Jimi Hendrix, The Fall, The Clash, British Sea Power, Manic Street Preachers - Cover Versions

Miss Fliss 28/05/2009

Cover versions! They're quite rampant at the moment. The spectrum as I see it runs from Dirty Projectors' electrifyingly brilliant and different take on Bjork's beepy Hyperballad which becomes all of an acoustic twinkle, to the wussy Jarvis Cocker trying to take on Eye of the Tiger and failing like a soggy kipper in the face of Jeff Capes. If the latter wasn't unsettling enough, Pete Doherty wailed and dribbled all over Culture Club's Karma Chameleon with the stilted weak assistance of the singer from Keane - which actually does sound as painful to kittens as you just imagined in your head.

So, how about we remind ourselves of some covers from over the years which add pizzazz or cleverly and energetically outstrip the muses' versions?

The first one that comes to mind for me is The Pet Shop Boys' version of Always on My Mind. Granted, Elvis was a rock and roll revolutionary, but his crooning is reduced to overly earnest blether in the face of the instantaneous grab of the cracking, sped-up, dance version. The effect is cataclismic; a slap in the chops, renders the Elvis version old, slow and dithering.

King of them all for me is Hendrix rocking all hell out of Bob Dylan's ear-piercing harmonica slowie, All Along the Watch Tower - he blasts Dylan to bits! And it evokes one of the best films ever into the bargain, too.

Then there's the dynamo that was The Pixies update on The Jesus and Mary Chain's Head On, which sets off the electric sparks it sings of, and makes its original seem stoned and asleep. With fire, I personally love both versions, but The Pixies really do something wildly life-affirming.

There's also the snippet of music from the film Eraserhead that The Pixies covered with interesting results.

The Fall are a million cover versions down the line, the man Mark is an old expert hack at it, but for my pop heart The Fall kick the heck out of The Kinks' Victoria to exuberant and robust degree, adding proverbial bollocks galore (I'm aware of how ridiculous that last bit is, so got to keep that in!). Plus, in the video, you get to see Mark E Smith smiling whilst dressed as a grand Nelson figure:

I once danced to the lilting relaxed reggae of Pressure Drop by Toots Hibbert in a club with The Clash's punked up spiky engergised version of it in my head, dancing with all its speed. I adore the stark differences between both, but Clash win out for the kick and liveliness supplied. Music only video version here. Clash covers ran riot, to many to name, but my other choice faves are Police and Thieves (orig. Jnr Murvin), and I Fought The Law (orig. Sonny Curtis and The Crickets).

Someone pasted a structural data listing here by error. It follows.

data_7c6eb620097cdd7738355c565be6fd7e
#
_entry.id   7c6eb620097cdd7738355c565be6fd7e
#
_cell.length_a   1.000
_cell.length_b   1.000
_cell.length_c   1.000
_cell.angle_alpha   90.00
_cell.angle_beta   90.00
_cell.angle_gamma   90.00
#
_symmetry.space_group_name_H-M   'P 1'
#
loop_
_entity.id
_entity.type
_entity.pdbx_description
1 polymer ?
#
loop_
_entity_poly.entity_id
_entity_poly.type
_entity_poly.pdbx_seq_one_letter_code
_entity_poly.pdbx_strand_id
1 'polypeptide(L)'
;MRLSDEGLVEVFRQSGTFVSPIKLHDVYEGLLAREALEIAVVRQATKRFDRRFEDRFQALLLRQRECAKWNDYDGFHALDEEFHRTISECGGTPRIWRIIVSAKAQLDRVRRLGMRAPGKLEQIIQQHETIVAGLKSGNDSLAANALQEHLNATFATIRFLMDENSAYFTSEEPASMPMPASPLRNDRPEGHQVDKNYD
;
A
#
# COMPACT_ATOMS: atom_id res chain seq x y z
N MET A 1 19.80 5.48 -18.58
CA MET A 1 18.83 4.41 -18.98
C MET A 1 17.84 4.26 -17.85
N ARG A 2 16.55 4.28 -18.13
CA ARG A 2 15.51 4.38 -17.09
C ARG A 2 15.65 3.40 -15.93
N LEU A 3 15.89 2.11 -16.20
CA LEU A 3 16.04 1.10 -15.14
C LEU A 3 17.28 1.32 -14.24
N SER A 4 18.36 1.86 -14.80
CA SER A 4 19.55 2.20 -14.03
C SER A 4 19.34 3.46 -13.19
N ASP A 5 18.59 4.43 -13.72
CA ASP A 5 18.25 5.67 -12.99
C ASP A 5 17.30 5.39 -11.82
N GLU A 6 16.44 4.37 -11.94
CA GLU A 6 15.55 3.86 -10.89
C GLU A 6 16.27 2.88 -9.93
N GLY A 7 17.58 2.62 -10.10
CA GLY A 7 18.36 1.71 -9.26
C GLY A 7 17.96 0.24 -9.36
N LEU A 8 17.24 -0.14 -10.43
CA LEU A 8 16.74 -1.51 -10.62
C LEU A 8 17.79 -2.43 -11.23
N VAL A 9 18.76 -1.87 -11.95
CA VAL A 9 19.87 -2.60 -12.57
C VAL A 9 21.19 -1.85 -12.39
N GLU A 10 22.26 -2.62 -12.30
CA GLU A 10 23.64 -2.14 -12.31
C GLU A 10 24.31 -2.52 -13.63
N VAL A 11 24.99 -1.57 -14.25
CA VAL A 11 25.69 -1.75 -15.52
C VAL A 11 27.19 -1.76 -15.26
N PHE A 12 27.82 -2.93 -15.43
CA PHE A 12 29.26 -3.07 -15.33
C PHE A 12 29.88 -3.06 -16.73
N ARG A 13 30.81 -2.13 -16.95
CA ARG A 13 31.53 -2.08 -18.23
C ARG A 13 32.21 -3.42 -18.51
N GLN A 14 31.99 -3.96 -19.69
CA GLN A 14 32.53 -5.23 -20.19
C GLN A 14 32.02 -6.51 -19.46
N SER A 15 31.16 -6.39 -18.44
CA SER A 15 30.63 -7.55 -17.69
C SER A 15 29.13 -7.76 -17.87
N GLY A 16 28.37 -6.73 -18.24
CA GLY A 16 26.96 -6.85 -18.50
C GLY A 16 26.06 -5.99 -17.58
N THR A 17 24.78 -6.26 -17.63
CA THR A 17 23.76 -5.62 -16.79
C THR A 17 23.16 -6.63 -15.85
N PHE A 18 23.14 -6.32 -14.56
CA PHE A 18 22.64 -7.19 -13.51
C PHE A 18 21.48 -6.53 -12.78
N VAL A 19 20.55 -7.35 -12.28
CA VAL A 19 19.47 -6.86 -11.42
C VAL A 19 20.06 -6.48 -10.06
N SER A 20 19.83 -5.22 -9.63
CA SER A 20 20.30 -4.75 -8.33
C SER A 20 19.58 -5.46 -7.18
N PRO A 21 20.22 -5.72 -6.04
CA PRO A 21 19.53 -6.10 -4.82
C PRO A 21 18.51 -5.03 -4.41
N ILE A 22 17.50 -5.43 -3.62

And Joe Strummer with the Mescaleros did such a top notch version of Redemption Song that I forgot it was by Bob Marley.

Honorary mention must go to British Sea Power and The Wurzels for "twinning" themselves with each other in a bizarre cover version exercise which saw BSP's approach to every drunk farmer's favourites The Wurzels' giddy, boozy, all-smiles and ruddy faces anthem I Am a Cider Drinker become a slowed-right-down come-down of a post-rock affair. The Wurzels returned the favour by rendering the normally contemplative and serious Remember Me a ludicrous hoe-down of a raucous cider riot! Czech band Ecstasy of St. Theresa covered BSP's A Lovely Day Tomorrow in fine style too.

And who can forget the grand rock and roll transformation of that plodding old man barbershop harmony quarter theme tune, M*A*S*H, made so mighty by The Manic Street Preachers:

I can forget that Rhianna cover ever happened if you can. James Dean Bradfield's solo acoustic version of the Wham! Christmas song was always pretty lovely, too. Though Pullover outdid it with a sparkling yet ferocious guitar version. Pullover recently covered an OMD song (Souvenir) so well that it was months before I found out it was actually a cover, and it puts the original into a quiet corner to be forgotten whilst their version shimmers with beauty and sadness - go to the band's Myspace for this.

Cat Power is, of course, the queen of cover versions, and has a whole album devoted to the exercise.

More recently, there's The Indelicates performing Breaking The Law at their gigs, but with added piano operatics and humour, segueing it seamlessly into a song of their own too. Glasvegas steal the best bits of 60s soul girl groups and mix it with Jesus and Mary Chain flourishes, and have covered Be My Baby by The Ronettes acoustic style at gigs.

...And there's more:

The Wedding Present covered Orange Juice's Felicity in lovely yet ferocious fashion. They also rendered Elton John's Christmas song an indie pop hit.

Ash do a more glittering, elongated, and sad version of Weezer's Only in Dreams

New Order's Bizarre Love Triangle was put into acoustic gentle subtle sweetness by the lesser known Australian band Frente (look it up on Youtube, it's ace).

Luckily I can't get shot via the internet, so I can say that I find The Cure's version of Love Will Tear Us Apart more lovely than Joy Division's original.

Little known English dark indie band Libido did a fantastically gothic and slow balladeering of Kate Bush's Running Up that Hill.

Kenickie added some girly crooning and Elvis style to The Pixies' Letter to Memphis.

There's a shed load I have forgotten, obviously, so comment here your own favourites, do!

Final points:

- Pop covers done to look kerrrazzy or 'ironic' are balderdash.

- I hated Hallelulujah in the first bloody place!

- Nobody so far in the history of pop is worthy of going near The Fall or The Cure and I wish they wouldn't try it (CF: that annoying chav rapper girl with Close to Me. I refuse to let my ears bear witness! I'm not too impressed with the rapper that nicked Straight to Hell by The Clash either).

- Jamie Cullum must be put in a sack and thrown off of Dover cliff.